DUST custom builds an off-grid arizona dwelling from volcanic rock
all images by cade hayes




in arizona’s san rafael valley, architectural alliance DUST has completed a dwelling designed in direct response to the region’s distinct history and context. located 15 miles north of the border between the united states and mexico, ‘casa caldera’ occupies a site formed by volcanic activity that resulted in a mineral and resource-rich land. ‘from native agricultural cultures, to nomadic hunter-gatherers, to conquistadors and missionaries, to pioneers, miners, cattle, and cowboys, to militia, migrants, and narcotraficantes., the san rafael valley in southern arizona is the quintessential landscape and folklore of the wild west’, says the design team.

DUST casa caldera
the dwelling is located in arizona’s san rafael valley




informed by climatic conditions, the small rectangular shelter is made from scoria — a basaltic lava that blends harmoniously with the landscape. walls are made from a porous, lightweight red volcanic aggregate, which is mixed to form a self-supporting semi-fluid and forced into formwork — similar to the process used for rammed earth. the clients requested both outdoor living and sleeping zones, a requirement that led to the rediscovery of a local house planning typology organized around a ‘zaguan’ — a type of hallway.

DUST casa caldera
the design is a direct response to the region’s distinct history and context




the home’s area of 880 square feet is broken into three rectangular zones, with living accommodation and sleeping quarters flanking the central zaguan. large folding metal doors on either end of the zaguan connect the covered living space to the surrounding landscape, ensuring natural light. these partitions also harness passive cooling breezes when open, and offer security when closed. consequently, this flexible volume can be used for lounging, dining, and sleeping. 

DUST casa caldera
the structure is found 15 miles north of the border between the united states and mexico




the zaguan as a space offers the rare experience where one can slow down or stop altogether, and simply take in the natural environment in a single focused view and physically witness time passing,’ explains DUST. ‘the only sources of heat are a wood burning stove and fireplace.’ cooling is achieved through the thermal offset of 18 inch-thick scoria walls and the natural flow of air that moves through the building as a result of positive and negative pressures on either side. solar orientation was carefully considered in the placement of external operable windows, which were kept small to minimize direct solar heat gain during summer months.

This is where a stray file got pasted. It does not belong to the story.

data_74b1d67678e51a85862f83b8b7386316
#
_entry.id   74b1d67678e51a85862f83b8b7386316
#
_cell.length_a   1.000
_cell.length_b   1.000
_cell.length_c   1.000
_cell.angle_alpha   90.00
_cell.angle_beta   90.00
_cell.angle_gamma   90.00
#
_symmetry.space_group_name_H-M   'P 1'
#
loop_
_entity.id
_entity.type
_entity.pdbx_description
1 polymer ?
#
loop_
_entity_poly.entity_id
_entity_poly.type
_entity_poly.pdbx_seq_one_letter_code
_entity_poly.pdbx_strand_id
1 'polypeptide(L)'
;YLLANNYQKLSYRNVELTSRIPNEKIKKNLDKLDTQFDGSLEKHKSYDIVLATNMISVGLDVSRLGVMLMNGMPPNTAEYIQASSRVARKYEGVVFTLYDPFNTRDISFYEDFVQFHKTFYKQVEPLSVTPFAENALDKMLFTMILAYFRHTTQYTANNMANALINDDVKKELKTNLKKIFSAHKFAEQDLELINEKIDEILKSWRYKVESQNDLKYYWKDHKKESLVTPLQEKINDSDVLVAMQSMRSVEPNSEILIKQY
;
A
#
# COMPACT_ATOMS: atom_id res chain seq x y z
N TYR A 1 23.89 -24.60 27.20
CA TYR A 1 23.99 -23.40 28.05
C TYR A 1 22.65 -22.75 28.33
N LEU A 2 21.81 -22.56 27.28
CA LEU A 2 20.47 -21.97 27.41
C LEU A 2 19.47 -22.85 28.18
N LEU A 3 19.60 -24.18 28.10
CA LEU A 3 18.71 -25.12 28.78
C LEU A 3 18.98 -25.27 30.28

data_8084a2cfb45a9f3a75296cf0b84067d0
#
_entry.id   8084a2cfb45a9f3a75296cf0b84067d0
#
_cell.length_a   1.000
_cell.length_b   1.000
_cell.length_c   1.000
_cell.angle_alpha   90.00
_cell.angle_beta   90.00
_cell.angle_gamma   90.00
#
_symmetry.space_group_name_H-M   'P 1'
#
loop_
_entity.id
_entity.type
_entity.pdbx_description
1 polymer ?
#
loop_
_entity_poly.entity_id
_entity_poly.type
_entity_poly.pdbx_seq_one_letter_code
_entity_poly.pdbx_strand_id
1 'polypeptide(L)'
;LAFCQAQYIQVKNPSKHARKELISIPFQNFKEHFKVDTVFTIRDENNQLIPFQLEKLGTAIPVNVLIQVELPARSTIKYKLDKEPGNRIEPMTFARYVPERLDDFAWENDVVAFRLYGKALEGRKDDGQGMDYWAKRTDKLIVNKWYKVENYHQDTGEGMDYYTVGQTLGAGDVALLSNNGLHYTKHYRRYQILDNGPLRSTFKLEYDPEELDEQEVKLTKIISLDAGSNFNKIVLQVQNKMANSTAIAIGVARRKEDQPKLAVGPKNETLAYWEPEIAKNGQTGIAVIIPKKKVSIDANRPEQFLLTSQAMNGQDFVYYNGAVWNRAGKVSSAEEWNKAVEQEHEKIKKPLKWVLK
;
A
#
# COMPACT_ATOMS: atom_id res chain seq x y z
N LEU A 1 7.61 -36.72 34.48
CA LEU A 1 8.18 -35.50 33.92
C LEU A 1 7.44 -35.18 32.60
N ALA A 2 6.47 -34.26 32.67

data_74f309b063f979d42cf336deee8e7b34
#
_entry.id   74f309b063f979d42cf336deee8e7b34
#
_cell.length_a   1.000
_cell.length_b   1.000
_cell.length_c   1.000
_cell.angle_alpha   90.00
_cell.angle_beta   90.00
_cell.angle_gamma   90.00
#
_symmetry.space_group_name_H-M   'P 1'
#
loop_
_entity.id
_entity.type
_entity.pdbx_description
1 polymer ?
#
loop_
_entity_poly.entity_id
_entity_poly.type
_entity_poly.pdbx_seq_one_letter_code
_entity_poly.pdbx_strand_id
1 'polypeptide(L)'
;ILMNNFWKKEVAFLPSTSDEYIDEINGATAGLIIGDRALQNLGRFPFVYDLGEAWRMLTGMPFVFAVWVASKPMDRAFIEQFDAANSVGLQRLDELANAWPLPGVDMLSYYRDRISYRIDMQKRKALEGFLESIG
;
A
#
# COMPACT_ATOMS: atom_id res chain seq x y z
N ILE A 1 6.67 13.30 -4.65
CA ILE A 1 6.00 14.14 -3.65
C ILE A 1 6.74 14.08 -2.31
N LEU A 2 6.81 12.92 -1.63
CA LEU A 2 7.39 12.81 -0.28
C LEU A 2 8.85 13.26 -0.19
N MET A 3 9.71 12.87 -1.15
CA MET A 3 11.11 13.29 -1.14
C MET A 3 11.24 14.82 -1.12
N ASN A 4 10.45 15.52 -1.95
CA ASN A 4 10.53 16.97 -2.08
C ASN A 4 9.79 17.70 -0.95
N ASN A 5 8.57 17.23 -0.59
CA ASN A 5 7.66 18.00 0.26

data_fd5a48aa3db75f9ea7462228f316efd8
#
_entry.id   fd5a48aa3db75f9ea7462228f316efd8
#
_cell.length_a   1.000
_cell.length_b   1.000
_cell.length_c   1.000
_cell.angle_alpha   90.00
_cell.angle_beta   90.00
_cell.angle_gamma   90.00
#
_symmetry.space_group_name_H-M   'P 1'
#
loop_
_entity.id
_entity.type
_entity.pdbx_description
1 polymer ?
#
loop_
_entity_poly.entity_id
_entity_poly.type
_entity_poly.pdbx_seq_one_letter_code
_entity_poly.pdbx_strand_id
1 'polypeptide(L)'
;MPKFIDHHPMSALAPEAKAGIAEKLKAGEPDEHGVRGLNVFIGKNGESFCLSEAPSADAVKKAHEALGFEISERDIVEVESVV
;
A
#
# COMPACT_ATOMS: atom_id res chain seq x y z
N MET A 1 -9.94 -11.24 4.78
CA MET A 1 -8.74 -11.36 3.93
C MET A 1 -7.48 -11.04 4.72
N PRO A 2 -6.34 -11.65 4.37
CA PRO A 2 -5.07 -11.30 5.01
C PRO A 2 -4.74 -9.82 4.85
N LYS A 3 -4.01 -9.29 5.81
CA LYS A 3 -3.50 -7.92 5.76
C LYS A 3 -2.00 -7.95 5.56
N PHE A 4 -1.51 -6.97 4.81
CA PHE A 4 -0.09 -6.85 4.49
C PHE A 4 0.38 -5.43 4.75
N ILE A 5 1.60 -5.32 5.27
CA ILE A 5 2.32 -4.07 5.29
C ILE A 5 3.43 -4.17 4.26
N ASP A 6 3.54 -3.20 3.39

DUST casa caldera
the small rectangular shelter is made from scoria — a basaltic lava




‘casa caldera’ is almost entirely custom built, with its walls, windows, hardware, leather pulls, wood siding, millwork, casework and framing all fabricated and installed by DUST. an existing well provides water for the off-grid dwelling, and a small solar electrical system sits away from the house to provide basic electrical power use. minimal low voltage LED lighting is used, while cooking, water heating and refrigeration are all powered by propane gas.

DUST casa caldera
walls are made from a porous, lightweight red volcanic aggregate



video courtesy of jay bird films

DUST casa caldera
living accommodation and sleeping quarters flank the central ‘zaguan’

DUST casa caldera
solar orientation was carefully considered in the placement of external operable windows

DUST casa caldera
the only sources of heat are a wood burning stove and fireplace

DUST casa caldera
two bedrooms are provided

DUST casa caldera
large folding metal doors are placed at both ends of the zaguan

DUST casa caldera
the doors connect the covered living space to the surrounding landscape

DUST casa caldera
‘casa caldera’ is almost entirely custom built, and completely off-grid



video courtesy of ford photography



project info:


name: casa caldera
location: southeast arizona, san rafael valley, USA
completed: december 2015
interior area: 520 sqf / 48 sqm
footprint (including exterior terrace): 1,060 sqf / 98 sqm


client/owner: peter toot
architects: DUST
cade hayes, principal of DUST, project architect, registered architect
jesus robles, principal of DUST, project manager, design


general contractor: DUST
jesus robles, project manager
cade hayes, project manager
jay ritchey, carpentry
agustin valdez, concrete and masonry

  • Elegant – simple – love the materials.

    “The only issue” ..How could you sleep while squads of drug cartel mules marched thru the area .. or get windows thick enough to keep out intruders. Great effort, I hope the best for the building and its occupants.


    jimCan says:
  • …looks durable…where is the toilet? An outhouse or compostible? What about water? A well or tank for collecting rainwater?

    kfranger says:

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